PRINCETON, Ky. — The Kentucky State Fair is an event that Kentucky agriculture looks forward to all year long, particularly since the advent of AgLand, which groups FFA, 4-H, Kentucky Farm Bureau, commodity groups such as the Kentucky Soybean Board, and other agriculture-related exhibits together in the South Wing. As the individual organizations began to plan their strategy for State Fair 2022, a partnership was formed.
Prior to AgLand’s inception in 2018, the Board partnered with the Kentucky Cattlemen/Kentucky Beef Council in a joint exhibit in the big red barn that was located in the lobby of South Wing A. Our collaborative spirit struck again this year, when the Board partnered with the Kentucky Pork Producers Association to illustrate the link between soybeans and animal agriculture, specifically the consumption of protein-rich soybean meal by poultry and livestock.
Several ideas and slogans were brainstormed until organizers found one that stuck, and PORK ‘N BEANS was born. To further underscore the partnership, the tagline, “TOGETHER, we’re makin’ bacon!” was added. Fairgoers played PORK ‘N BEANGO, which was filled with fun facts about the two commodities. From the perfect temperature at which pork is considered “done,” (that’s 145) to the number one oil used for frying in the U.S. (soybean oil, often marketed as vegetable oil), this interactive collaboration made learning fun.
In addition to the PORK ‘N BEANS partnership, the soybean exhibit held a barnyard scene that further illustrated the connection between soybeans and livestock. In addition to a pig, of course, the scene included chickens – which are big business for soybean farmers in Kentucky – a calf, and a lamb. The feed trough contained whole soybeans, soybean meal, and soybean hulls so that consumers who might not know the difference could actually see their food’s food. The farm scene brought in a number of fairgoers, many of whom had their photo taken with our animals.
This year’s Soy Cinema selection included the official debut of our new video, SOY Many Uses, which features Gracie and Jonathan Reynolds and shows some of the industrial uses for our renewable, sustainable crop. You can watch it now by pointing your cell phone camera at the QR code.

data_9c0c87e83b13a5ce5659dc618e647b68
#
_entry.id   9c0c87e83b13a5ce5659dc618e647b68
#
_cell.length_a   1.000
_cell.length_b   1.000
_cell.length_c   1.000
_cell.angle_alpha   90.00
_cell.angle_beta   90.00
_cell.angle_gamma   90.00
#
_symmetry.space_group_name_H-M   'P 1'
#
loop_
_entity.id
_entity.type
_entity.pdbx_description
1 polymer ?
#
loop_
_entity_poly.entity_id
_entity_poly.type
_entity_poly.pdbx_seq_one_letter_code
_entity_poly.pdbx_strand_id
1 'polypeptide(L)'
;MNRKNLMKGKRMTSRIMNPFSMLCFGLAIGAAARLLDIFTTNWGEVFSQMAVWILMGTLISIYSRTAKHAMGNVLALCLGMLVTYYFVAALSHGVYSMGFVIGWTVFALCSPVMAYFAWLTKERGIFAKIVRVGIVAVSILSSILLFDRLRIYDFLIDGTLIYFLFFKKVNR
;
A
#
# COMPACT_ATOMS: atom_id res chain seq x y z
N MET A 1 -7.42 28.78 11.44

The SOY Many Uses video touches on a number of uses for soy, from its use in asphalt to roof rejuvenator to biosynethetic motor oil and more. Some of the products, such as Goodyear WeatherReady Assurance Tires and DEWALT bar and chain oil, were on display in the exhibit.
The most mobile display of all was found on the feet of soybean staff and farmer-leaders as they sported Skechers shoes, made with soybean oil in the rubber soles instead of petroleum. The varieties of Skechers that have the Goodyear logo utilize the same technology as the tires, using renewable, sustainable soybean oil as the oil of choice for durability, traction, and flexibility when you’re on the move. Exhibit workers wore buttons that encouraged fairgoers to “ask me about my shoes!” which was a great way to start conversations about how soy touches every life, every day.
Visitors to the Kentucky Soybean exhibit were also treated to a display of photos of some of the farm families here in the Commonwealth that help supply protein. The Kentucky Livestock Coalition banner and photo gallery had fairgoers stopping to see just who it is that raises their food, and we were happy to help put faces of real families on display. With 98 percent of U.S. farms being family or individually owned, we think it’s important to remind consumers that farmers are real people.
The Kentucky Soybean Board supports youth in agriculture during the fair in a couple of ways. For one, we sponsor the Kentucky 4-H Foundation’s Country Ham Day. This year, more than 800 Kentucky youth participated in the country ham project, which begins in the cold winter months of January and ends in August at the fair, where the hams are judged by members of the Kentucky Country Ham Producers and the students present a 3-to-5 minute speech on the project. Throughout the project, the 4-Hers learn about food production and how the country ham fits into Kentucky’s food heritage. The Board also helps to support the Championship Drive, which recognizes the best of the best from nearly 500 exhibitors and more than 1,100 livestock show entries. 4-H and FFA members work all year with the hopes of being crowned as a class winner. After shifting from the Sale of Champions to the Championship Drive in 2018, more students are able to showcase their market goats, sheep, swine and steers.
Kentucky Soybean’s Education Director, Becky Kinder, said “the fair is fun for the attendees, sure, but our purpose in being there is education. I heard a number of people say ‘oh, I didn’t know that,’ and ‘I learned something new today!’ That makes all of the planning and hard work worth it. The State Fair is our best opportunity to get our message in front of a large number of general consumers, and I think this was a great year for education.”
Kinder noted that our organization’s large presence and impact would not be possible without the time volunteered by the farmer-leaders who help set up, tear down, and staff the 11-day exhibit.
— Kentucky Soybean Board